Month: February 2020

Bulletin | Leap Year Edition | February 2020

In this bulletin:

  1. OSC Goes Its Own Way as CSA Finalizes Rule on Embedded Commissions
  2. If They Build It (Again), Will They Come? The CSA Proposes a Harmonized, Start-up Crowdfunding Regime
  3. CSA Re-Proposes Rules on Non-GAAP and Other Financial Measures Disclosure
  4. OPC Consults on Regulation of Artificial Intelligence
  5. Our Client-Focused Reforms in a Nutshell Publication Is Ready
  6. SEC Commissioner Pierce Leapfrogs Her Commission with Proposed Safe Harbour for Token Offerings

FAQ Corner: What are some things to watch out for when we describe our firm and its representatives in marketing materials or on social media?

In Brief: Is This the Very Model of a Modern SRO?

Click the link to access a PDF of our full, monthly bulletin summarizing these recent developments. >> Monthly Bulletin | Leap Year Edition | February 2020

Is This the Very Model of a Modern SRO?

On February 3, the Mutual Fund Dealers Association (MFDA) released A Proposal for a Modern SRO (Special Report) and an accompanying Guiding Framework. The MFDA recommends that the Canadian Securities Administrators (CSA) take over direct regulation of markets while giving up direct oversight of exempt market dealers (EMDs), scholarship plan dealers (SPDs), and certain portfolio managers to a new self-regulatory organization (NewCo). NewCo would take on direct responsibility for registration, business conduct, prudential oversight, policymaking and enforcement functions in relation to the registrants mentioned above, plus those currently overseen by the MFDA and the Investment Industry Regulatory Organization of Canada (IIROC).

The Special Report is just one perspective on whether and how to reform self-regulatory structures for capital market participants. The CSA plans to publish its own consultation paper on the self-regulatory structure later this year. We will monitor developments in this area and keep you informed.

February 28, 2020

FAQ Corner: What are some things to watch out for when we describe our firm and its representatives in marketing materials or on social media?

Answer:  Registrants have an obligation to deal fairly, honestly and in good faith with their clients. Among other things, this means that registrants must ensure that their marketing materials (and any representations that they make in social media) are clear, accurate and non-misleading and that any claims made in such materials are substantiated. In our experience, securities regulators continue to be concerned about:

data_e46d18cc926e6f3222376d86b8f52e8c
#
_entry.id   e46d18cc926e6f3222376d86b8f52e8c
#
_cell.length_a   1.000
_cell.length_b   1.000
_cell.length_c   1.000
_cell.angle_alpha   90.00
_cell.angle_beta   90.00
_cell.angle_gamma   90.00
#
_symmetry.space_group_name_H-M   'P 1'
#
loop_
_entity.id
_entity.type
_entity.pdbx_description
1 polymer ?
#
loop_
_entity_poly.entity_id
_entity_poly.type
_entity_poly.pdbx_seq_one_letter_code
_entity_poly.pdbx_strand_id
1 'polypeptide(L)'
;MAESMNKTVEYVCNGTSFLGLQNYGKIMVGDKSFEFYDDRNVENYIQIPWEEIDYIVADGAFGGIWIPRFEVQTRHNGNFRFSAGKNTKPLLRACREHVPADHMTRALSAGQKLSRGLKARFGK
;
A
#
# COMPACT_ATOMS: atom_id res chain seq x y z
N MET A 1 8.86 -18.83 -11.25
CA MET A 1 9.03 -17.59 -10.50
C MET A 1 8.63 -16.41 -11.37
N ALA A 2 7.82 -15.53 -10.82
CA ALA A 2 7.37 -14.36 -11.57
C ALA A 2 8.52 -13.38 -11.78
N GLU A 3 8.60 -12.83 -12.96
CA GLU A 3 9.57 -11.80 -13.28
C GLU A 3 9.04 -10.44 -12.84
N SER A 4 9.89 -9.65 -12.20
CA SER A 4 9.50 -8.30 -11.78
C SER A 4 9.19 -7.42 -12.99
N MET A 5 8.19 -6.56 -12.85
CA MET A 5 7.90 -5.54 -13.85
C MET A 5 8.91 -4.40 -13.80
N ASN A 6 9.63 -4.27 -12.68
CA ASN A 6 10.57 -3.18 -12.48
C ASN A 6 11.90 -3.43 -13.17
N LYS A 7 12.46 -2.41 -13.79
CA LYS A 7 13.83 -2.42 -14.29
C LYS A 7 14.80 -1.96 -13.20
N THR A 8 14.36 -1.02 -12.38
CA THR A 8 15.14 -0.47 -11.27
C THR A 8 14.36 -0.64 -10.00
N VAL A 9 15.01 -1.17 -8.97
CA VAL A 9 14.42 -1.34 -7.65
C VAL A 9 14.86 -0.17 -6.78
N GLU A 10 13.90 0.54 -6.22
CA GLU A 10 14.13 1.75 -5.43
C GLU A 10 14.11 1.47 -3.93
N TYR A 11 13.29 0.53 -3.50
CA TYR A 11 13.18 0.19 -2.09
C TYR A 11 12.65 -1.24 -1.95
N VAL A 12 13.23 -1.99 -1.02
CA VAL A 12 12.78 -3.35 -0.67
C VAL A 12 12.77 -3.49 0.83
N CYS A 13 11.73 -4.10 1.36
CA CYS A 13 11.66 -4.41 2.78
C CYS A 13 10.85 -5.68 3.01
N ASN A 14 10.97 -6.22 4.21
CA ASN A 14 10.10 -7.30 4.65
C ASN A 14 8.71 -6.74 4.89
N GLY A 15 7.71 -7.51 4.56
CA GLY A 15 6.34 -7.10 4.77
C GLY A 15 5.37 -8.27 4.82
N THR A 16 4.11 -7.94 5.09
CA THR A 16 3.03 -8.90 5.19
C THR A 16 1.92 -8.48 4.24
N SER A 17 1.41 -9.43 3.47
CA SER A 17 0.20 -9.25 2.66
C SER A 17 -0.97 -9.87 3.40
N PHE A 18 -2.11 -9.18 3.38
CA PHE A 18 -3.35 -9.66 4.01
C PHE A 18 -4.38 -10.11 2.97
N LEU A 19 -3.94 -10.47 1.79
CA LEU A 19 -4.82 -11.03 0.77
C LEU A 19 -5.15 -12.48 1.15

• Performance data (including use of hypothetical performance data, benchmarks, and performance composites);
  • Exaggerated and unsubstantiated claims (g. “We are a leading investment management firm”);
  • Holding out and the use of names (g. unregistered individuals using business titles that imply they are registered, failing to use the firm’s full legal name or registered trade name in marketing materials, or misleading, inaccurate or hard-to-substantiate testimonials); and
  • Inadequate policies, procedures and records in relation to marketing activities and social media.

Registrants also should be aware that there are specific rules about how they represent their registration status. In particular, subsection 44(1) of the Ontario Securities Act (Act) prohibits any person or company from representing that they are registered under the Act unless the representation is true and the representation specifies the relevant registration category or categories. OSC staff have emphasized that firms also should specify in which jurisdictions they are registered. In addition, section 46 of the Act prohibits everyone from representing that the Commission has passed in any way on the financial standing, fitness or conduct of a registrant.

AUM Law can help you stay on top of these requirements and regulators’ evolving expectations. For example, we can review your marketing materials and social media activities on an ad hoc or regular basis, review your marketing, social media and record-keeping policies and enhance them as needed, and provide compliance training to your staff. Please contact us if you would like to learn more.

February 28, 2020

SEC Commissioner Pierce Leapfrogs Her Commission with Proposed Safe Harbour for Token Offerings

Earlier this month, U.S. Securities and Exchange Commissioner Hester Pierce made a speech proposing a time-limited safe harbour for crypto asset token offerings to address what she sees as a regulatory  “Catch 22” in the digital asset sector. We think Commissioner Pierce’s speech is interesting because of the way she leapt out in front of the SEC’s policymaking framework with her proposal and because of the potential for her approach to influence Canadian securities regulators and market participants as well. The Canadian securities regulatory framework isn’t exactly the same as the U.S. framework, but there are enough similarities to make these developments south of the border of interest in Canada, too.

In the U.S. and Canada, the term “security” is defined very broadly to include, among other things, an “investment contract”. In determining whether an investment contract exists, regulators and courts in both countries usually consider, among other things, whether investors are participating in a common enterprise and relying upon others to profit from that enterprise. (For more information on the Canadian regulators’ approach, see our June 2018 bulletin article “CSA Staff Publish Follow-up Guidance on Token Offerings.”)